Michael John Balog | Unique Birds of the Wind River Canyon part 2

Unique Birds of the Wind River Canyon part 2

April 02, 2016

     One of the highest points of my life has been the time I've spent with the breeding hummingbirds of the Wind River Canyon.  Hummingbirds aren't just special creatures that most people never glimpse except in the blink-of-an-eye; they are the closest thing to real magic that you'll ever know.  The Calliope Hummingbird is the smallest, long-distance traveler in the western hemisphere, and they nest here in the canyon every summer.  Nearly eighteen years ago I was up on a ladder when I saw my first one----it was the beginning of a quest for answers that I had not questions for.

     We had two species of hummingbirds nesting in the Wind River Canyon at that time, the aforementioned Calliope and the famously aggressive Rufous.  But very late in the evening, close to darkness in the dry heat of summer, I would see a Broad-tailed Hummingbird at one of my feeders.  At first I wasn't sure if I was seeing what I thought I was seeing.  It was all over too soon and I had to wait until next summer, ten months from then!  You see, hummingbirds are in the Wind River Canyon for just two months, maybe a little bit more----it's a long wait.  My fervent wish was that someday I could get them to nest here.

     Then forest fires ran across southern Colorado and the Black-chinned Hummingbirds had 1st Place at the 49th Cody Art Show, Professional Division.Black-chinned Hummingbird, female, Wind River Canyon, Wyoming - 1st Place, 49th Cody Art ShowBlack-chinned Hummingbird, Wind River Canyon, Wyoming. Winner of the 1st Place Award at the 49thCody Art Show! lost their historical breeding grounds.  Suddenly in June of 2013, early for hummers, a male Black-chinned Hummingbird arrived in the Wind River Canyon; I was beyond ecstatic.  Every book told me they shouldn't be here, yet here they were drinking my home-made nectar!  That summer I made friends with a breeding female Black-chinned.  She trusted my presence and I made full use of her trust in me----her in-flight portrait won me 1st Place at the 2014 Cody Art Show:  Her photo is the one on the right.  Now, the Black-chinned Hummingbirds nest in the Wind River Canyon every summer, but the Broad-tailed hummers still teased my eyes so late at night.

     The following summer my insane wish finally came true, along with the Calliope, Rufous and Black-chinned Hummingbirds, Broad-tailed Hummingbirds came, too!  I couldn't believe it, but what got them to finally stay here and nest?  I'd like to think is was the great conditions I provided for them to party the summer in the canyon....but I'll never know.  As is usual with hummingbirds, a female was ready to have her picture took.  She would come in for a landing at my favorite photography-hide and I saw the photo I wanted in my head long before I ever Broad-tailed Hummingbird, (f), 1st Place 2015 Cody Art Show - Photographed in Wind River CanyonBroad-tailed Hummingbird, (f), 1st Place 2015 Cody Art Show - Photographed in Wind River CanyonBroad-tailed Hummingbird, Landing in Wyoming - Wind River Canyon. This photograph won 1st Place in the Professional Division @ the 2015 Cody Art Show----Cody, Wyoming. This is a black and white selenium print by Michael John Balog. captured the file in question.  Whether you use paint and brushes, or digital medium, the best pictures are those you "see" in your head; it's a kind of goal that makes for better art.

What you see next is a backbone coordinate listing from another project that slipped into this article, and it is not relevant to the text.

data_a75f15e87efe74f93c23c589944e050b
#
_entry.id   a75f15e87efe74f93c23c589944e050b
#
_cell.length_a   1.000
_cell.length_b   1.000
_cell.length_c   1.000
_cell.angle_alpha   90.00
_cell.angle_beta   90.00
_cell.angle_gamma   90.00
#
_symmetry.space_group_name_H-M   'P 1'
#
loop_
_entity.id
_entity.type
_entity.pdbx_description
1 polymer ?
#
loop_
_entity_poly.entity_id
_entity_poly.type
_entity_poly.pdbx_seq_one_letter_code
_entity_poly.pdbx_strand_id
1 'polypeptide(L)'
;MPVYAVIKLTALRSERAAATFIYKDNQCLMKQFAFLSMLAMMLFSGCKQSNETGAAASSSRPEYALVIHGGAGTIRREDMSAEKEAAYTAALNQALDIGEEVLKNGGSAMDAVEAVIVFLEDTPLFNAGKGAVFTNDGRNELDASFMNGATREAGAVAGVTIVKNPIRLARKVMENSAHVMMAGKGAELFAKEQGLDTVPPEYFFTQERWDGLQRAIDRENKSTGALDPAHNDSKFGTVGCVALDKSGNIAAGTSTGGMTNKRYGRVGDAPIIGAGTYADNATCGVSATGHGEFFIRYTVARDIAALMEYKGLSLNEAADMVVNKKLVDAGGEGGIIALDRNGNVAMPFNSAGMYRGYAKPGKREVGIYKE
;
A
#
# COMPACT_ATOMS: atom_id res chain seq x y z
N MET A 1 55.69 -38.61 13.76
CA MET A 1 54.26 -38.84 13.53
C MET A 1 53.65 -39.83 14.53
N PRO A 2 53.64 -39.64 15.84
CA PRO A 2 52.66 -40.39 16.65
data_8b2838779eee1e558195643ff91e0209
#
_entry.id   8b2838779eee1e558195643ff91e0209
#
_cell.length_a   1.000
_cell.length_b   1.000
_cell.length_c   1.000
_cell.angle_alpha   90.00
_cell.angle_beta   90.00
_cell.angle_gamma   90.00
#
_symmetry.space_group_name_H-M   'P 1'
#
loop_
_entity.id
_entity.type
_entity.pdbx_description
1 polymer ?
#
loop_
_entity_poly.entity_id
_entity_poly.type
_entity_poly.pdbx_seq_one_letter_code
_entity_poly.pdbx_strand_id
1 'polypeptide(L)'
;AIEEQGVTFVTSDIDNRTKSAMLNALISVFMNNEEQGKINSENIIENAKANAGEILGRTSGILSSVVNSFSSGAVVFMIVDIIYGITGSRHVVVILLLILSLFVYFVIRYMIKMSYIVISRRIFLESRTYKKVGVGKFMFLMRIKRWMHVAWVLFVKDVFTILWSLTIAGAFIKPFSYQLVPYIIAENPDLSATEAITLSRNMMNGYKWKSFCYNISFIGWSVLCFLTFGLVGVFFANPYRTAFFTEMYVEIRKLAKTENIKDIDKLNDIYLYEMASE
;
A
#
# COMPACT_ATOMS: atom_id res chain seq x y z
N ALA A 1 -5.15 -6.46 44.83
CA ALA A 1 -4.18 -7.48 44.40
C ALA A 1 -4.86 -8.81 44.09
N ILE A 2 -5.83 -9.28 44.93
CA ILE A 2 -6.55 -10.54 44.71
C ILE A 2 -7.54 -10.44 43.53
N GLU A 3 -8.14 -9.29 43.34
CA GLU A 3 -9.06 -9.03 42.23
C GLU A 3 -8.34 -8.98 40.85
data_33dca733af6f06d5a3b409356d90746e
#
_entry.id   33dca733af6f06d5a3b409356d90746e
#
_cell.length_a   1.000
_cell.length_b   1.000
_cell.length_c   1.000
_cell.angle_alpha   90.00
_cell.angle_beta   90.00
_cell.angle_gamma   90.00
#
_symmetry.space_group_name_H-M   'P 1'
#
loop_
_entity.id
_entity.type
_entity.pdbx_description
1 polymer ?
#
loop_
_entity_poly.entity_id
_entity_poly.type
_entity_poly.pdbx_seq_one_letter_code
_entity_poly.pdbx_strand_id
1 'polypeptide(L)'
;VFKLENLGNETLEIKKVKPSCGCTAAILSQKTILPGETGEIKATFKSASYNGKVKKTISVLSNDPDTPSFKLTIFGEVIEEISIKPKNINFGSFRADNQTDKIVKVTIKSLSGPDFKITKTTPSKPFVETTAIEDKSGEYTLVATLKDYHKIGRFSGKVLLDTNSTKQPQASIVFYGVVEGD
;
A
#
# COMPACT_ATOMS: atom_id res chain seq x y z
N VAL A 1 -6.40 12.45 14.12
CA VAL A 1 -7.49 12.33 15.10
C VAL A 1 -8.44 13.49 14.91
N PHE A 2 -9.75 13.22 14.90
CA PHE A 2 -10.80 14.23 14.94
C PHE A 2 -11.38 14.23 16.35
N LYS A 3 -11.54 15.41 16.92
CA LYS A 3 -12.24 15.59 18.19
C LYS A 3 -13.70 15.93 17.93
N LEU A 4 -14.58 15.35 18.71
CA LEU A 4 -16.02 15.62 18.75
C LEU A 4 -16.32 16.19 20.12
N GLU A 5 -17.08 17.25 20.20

The photograph lacked a certain something, it needed a classic-look to make it timeless and not just some over-saturated file.  After all, this was the very first female Broad-tailed hummer the canyon had ever seen.  A rare, old darkroom technique called a selenium-print seemed appropriate----in digital, of course.  She won me another 1st Place at the Cody Art Show last summer, but before that win the photo was mentioned in the March 2015 issue of Shutterbug magazine.  This picture explains why some people are so crazy over hummingbirds----or maybe it's just us.              Black-chinned Hummingbird, Portrait, Wind River Canyon, WyomingBlack-chinned Hummingbird, Portrait, Wind River Canyon, WyomingBlack-chinned Hummingbird Portrait.

     My goal was to photograph a portrait of a male Black-chinned Hummingbird; this means getting very close, and this takes patience and time.  This was a curious male that had probably been breeding in the canyon for three years, and this meant he was aware of my presence.  

     Hummingbirds hate the click of a camera's shutter, this too takes time, and a faster shutter-speed, of course.  He is smaller than a grown man's thumb, but just look at the confidence in that tiny bird.............

     This week I had to write about the unique and valuable jewels in my life in the Wind River Canyon.  If I could afford to, and I can't, I'd chase my hummingbirds up and down this western hemisphere, just so I could see the far flung places these little birds fly.

*The first Vulture arrived in the canyon just this morning----for their annual clean-up duty.

     To see many more hummingbird photographs from the Wind River Canyon, Wyoming----visit www.HogbatsPhotography.com 

     All images in this Wind River Canyon Blog by Michael John Balog, Hogbats Photography, Wind River Canyon, Wyoming----all rights reserved.

     Next week, in part 3 of Unique Birds of the Wind River Canyon, we'll be discussing the Wild Turkeys that I made friends with a couple of years ago, and then they vanished!  And no, I get my turkey from Oscar Mayer; less feathers, less attitude.